The Kavli Institute for the Physics and Mathematics of the Universe (Kavli IPMU) is home to several interdisciplinary projects that take advantage of the synergy of the wide range of expertise available at the institute. One of these projects is the study of black holes that could have formed in the early universe, before the birth of stars and galaxies.
These primordial black holes (PBHs) can represent all or part of dark matter, and are responsible for some of the observed elements. Gravitational waves The signals, and the seeds of supermassive black holes at the center of our galaxy and other galaxies. It can also play a role in the synthesis of heavy elements when they collide with and destroy neutron stars, thus releasing a substance rich in neutrons.
In particular, there is an exciting possibility that the mysterious dark matter, which represents most of the matter in the universe, is made of primordial black holes. The 2020 Nobel Prize in Physics was awarded to theorist Roger Penrose and two astronomers, Reinhard Gensel and Andrea Gies, for their discoveries that confirmed the existence of black holes. Because black holes exist in nature, they offer a very attractive dark matter filter.
Recent advances in fundamental theory, astrophysics, and astronomical observations in the search for surface holes have been made by an international team of particle physicists, cosmologists and astronomers, including Kavli IPMU members Alexander Kusenko, Misao Sasaki, Sunao Sugiyama, Masahiro Takada and Volodymyr Takestov.
To learn more about primordial black holes, the research team looked into the early universe for clues. The early universe was so dense that any positive fluctuation in density of more than 50 percent would create a Black hole. However, cosmic disturbances in classed galaxies are known to be much smaller. However, a number of processes in the early universe could have created the conditions for black holes to form.
One interesting possibility is that primordial black holes could form from “small universes” that arose during inflation, a period of rapid expansion believed to be responsible for implanting the structures we observe today, such as galaxies and galaxy clusters. During inflation, children’s universes can branch out from our universe. The tiny universe (or daughter) will eventually collapse, but the large amount of energy released into the tiny size causes a black hole to form.
An even more bizarre fate awaits being an older child. If it is greater than some critical size, Einstein’s theory of gravity allows the infant universe to exist in a state that appears different to the observer from the inside and outside. An inner observer sees it as an expanding universe, while an external observer (like us) sees it as a black hole. Either way, we view universes large and small as primitive black holes, hiding the basic structure of multiple universes behind “horizons of events.” The event horizon is the boundary below which everything, even light, is trapped and cannot escape from a black hole.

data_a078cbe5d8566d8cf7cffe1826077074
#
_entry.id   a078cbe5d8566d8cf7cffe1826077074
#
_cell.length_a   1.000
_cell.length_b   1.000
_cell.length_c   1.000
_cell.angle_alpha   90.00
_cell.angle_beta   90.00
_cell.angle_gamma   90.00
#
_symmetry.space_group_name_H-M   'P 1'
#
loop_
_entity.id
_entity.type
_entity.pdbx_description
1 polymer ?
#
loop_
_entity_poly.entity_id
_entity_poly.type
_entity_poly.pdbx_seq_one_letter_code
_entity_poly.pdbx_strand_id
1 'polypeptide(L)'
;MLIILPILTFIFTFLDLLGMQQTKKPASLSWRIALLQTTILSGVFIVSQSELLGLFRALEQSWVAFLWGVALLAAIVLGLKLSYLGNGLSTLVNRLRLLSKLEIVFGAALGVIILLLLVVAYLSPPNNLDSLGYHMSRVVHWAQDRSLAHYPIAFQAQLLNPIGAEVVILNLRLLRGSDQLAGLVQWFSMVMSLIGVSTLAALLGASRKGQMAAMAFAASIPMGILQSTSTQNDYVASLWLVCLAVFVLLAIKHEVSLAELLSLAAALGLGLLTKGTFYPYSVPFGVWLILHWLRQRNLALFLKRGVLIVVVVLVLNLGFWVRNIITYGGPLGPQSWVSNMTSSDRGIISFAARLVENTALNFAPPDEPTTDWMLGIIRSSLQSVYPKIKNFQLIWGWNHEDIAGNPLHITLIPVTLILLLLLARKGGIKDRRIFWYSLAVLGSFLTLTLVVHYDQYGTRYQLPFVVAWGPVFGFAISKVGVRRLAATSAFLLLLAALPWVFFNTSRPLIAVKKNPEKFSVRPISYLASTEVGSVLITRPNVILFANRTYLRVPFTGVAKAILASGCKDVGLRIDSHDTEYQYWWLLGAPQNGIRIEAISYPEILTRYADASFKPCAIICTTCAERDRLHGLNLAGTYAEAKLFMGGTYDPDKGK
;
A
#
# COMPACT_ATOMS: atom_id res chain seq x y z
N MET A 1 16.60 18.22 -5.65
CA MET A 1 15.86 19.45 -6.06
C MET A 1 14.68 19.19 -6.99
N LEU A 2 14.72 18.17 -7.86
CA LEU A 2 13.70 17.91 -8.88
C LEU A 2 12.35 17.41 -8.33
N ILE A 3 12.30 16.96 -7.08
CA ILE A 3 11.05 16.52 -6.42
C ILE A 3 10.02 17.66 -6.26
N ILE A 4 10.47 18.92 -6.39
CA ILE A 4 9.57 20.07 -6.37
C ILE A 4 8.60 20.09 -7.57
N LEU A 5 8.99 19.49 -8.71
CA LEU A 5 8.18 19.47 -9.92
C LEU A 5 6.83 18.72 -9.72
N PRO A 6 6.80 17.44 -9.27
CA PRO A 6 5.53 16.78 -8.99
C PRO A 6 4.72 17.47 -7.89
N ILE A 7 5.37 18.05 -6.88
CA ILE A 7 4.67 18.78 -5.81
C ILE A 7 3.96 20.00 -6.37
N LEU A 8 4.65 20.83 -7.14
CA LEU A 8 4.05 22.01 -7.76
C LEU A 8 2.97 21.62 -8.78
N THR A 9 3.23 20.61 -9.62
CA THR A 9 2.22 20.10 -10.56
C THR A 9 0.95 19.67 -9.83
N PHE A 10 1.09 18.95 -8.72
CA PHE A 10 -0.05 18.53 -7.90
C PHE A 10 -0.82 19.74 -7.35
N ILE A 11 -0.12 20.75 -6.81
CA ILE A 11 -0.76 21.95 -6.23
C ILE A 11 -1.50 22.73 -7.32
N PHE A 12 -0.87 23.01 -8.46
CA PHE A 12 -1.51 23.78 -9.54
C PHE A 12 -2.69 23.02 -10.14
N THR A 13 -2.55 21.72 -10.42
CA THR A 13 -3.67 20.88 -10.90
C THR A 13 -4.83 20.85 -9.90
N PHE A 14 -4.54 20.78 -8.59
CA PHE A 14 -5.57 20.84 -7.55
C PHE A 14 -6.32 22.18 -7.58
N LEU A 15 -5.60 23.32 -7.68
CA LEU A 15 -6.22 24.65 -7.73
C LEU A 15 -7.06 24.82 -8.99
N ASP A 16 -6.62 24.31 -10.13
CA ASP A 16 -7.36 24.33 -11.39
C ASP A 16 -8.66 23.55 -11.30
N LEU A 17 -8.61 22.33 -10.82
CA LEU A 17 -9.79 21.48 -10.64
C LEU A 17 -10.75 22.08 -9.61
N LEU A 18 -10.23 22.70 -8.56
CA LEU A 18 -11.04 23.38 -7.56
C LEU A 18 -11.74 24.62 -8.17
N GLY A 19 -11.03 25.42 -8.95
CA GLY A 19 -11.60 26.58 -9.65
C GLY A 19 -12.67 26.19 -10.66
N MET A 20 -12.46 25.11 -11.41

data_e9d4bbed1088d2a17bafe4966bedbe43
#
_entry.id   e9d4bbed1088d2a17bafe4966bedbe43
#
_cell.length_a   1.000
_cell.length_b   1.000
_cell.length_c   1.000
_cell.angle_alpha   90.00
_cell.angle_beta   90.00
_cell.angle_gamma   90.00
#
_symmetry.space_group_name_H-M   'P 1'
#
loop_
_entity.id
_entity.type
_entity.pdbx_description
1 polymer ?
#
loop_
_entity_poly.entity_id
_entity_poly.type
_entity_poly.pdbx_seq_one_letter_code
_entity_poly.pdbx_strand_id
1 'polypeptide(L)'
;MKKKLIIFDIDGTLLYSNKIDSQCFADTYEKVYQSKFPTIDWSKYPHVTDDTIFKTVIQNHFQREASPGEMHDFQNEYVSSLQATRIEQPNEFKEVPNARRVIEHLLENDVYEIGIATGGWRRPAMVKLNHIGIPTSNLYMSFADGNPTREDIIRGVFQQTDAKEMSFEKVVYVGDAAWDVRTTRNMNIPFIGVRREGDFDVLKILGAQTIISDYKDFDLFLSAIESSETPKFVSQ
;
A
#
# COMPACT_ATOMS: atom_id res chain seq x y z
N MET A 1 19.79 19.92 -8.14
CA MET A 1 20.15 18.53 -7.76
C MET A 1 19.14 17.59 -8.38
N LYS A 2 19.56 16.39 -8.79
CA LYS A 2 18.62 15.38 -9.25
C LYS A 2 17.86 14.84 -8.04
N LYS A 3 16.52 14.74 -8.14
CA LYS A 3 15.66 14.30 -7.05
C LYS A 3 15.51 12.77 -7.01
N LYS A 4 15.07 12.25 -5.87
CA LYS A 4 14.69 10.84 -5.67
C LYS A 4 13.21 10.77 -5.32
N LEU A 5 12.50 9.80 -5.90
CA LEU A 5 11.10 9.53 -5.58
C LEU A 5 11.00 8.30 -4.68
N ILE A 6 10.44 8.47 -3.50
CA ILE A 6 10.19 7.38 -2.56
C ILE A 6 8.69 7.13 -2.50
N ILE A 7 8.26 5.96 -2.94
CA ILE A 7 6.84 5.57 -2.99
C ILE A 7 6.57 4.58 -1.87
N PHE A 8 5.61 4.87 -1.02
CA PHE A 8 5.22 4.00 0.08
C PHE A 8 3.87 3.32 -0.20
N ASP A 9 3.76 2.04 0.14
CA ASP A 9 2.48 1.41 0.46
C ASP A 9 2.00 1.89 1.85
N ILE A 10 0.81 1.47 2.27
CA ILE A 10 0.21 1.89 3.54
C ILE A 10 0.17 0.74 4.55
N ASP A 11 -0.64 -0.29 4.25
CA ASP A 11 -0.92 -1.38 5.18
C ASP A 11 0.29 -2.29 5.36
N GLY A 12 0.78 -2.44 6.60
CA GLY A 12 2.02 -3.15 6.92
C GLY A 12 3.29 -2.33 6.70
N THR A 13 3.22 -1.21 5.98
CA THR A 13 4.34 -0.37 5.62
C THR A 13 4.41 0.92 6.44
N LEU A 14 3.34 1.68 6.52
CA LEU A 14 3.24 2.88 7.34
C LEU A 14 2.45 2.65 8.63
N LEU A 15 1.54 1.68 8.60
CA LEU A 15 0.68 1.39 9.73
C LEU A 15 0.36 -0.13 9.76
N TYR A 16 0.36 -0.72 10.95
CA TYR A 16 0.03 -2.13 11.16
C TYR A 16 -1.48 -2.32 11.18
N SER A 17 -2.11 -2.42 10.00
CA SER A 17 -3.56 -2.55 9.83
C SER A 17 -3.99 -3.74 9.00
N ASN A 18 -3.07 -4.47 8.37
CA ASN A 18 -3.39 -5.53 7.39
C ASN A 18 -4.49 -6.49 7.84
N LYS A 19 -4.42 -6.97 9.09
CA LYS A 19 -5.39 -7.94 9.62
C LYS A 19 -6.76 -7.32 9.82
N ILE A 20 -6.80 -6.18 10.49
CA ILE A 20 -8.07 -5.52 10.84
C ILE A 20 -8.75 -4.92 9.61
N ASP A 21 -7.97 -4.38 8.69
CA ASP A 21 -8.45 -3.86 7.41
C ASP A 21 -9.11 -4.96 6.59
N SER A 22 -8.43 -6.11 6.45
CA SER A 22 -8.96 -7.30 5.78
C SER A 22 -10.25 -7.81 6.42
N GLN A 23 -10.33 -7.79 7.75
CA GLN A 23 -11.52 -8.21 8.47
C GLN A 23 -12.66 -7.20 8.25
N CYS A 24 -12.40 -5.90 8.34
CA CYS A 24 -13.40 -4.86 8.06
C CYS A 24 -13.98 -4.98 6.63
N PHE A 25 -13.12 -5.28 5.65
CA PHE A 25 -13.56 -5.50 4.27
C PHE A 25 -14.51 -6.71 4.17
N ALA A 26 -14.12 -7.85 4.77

In their paper, the team described a new scenario for PBH formation and showed that black holes from the “multiverse” scenario could be found using the Hyper Suprime-Cam (HSC) from the 8.2-meter Subaru Telescope, a gigantic digital camera – the management in which Kavli played IPMU An important role – near the summit of a mountain of 4200 meters. Mauna Kea in Hawaii. Their work is an exciting extension of HSC’s research on PBH that Masahiro Takada, principal investigator at Kavli IPMU, is pursuing, and his team. The HSC team recently reported a major limitation in the presence of PBHs in Niikura, Takada et. The. Natural Astronomy 3, 524-534 (2019)
Why was HSC indispensable in this research? HSC has the unique ability to photograph the entire Andromeda galaxy every few minutes. If a black hole passes through the line of sight to a star, the black hole’s gravity bends the light rays and makes the star appear brighter than before for a short period of time. The duration of the star’s brightness tells astronomers about the mass of the black hole. Through HSC observations, one can simultaneously observe a hundred million stars, casting a broad web of primordial black holes that might cross a line of sight.
The first HSC observations have already reported a very interesting filter event corresponding to the PBH of the “multiverse”, with a black hole similar to the mass of the moon. Encouraged by this first sign, and guided by a new theoretical understanding, the team is conducting a new round of observations to broaden the research and provide a final test of whether black holes in the multiverse scenario can explain all of dark matter.
Reference: “Exploring Primordial Black Holes from the Multiverse Using Optical Telescopes” by Alexander Kusenko, Mizao Sasaki, Sunao Sugiyama, Masahiro Takada, Volodymyr Takeistov and Eduardo Vitaliano, October 30, 2020 Physical review letters.
DOI: 10.1103 / PhysRevLett.125.181304
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